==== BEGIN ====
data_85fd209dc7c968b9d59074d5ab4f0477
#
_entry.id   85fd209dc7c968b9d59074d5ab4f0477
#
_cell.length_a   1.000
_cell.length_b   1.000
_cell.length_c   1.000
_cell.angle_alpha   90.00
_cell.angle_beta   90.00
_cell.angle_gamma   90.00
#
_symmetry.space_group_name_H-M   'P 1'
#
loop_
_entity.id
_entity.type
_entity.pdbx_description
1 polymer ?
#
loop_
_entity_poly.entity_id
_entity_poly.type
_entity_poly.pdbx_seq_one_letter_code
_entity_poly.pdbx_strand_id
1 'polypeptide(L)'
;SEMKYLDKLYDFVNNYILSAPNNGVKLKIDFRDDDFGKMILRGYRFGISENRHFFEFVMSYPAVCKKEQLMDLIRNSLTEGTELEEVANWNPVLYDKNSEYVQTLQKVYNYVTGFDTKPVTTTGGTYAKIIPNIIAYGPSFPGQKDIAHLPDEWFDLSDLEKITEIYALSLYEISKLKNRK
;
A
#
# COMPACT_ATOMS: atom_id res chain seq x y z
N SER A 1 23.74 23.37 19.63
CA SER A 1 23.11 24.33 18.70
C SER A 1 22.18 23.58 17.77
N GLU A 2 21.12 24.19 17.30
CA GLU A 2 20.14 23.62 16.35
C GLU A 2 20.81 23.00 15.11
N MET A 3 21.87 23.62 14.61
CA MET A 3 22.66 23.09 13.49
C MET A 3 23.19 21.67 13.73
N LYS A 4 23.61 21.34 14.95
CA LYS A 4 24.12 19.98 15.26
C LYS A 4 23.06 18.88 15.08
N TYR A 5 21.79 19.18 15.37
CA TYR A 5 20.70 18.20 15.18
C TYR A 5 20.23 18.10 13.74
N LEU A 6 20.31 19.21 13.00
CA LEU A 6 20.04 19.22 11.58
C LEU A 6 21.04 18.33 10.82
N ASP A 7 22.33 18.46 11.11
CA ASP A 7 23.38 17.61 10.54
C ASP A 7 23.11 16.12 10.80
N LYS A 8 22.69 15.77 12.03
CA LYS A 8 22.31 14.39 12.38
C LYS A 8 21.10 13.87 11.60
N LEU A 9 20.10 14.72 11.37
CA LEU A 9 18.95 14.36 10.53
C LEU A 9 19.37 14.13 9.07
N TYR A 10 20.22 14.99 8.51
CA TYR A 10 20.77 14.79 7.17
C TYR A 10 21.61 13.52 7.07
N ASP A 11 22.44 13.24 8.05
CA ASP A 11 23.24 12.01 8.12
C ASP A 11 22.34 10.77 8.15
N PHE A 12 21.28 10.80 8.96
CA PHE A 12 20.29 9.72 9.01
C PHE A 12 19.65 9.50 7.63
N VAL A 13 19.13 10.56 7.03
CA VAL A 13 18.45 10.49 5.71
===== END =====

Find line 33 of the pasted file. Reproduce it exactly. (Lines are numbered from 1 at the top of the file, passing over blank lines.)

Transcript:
C SER A 1 22.18 23.58 17.77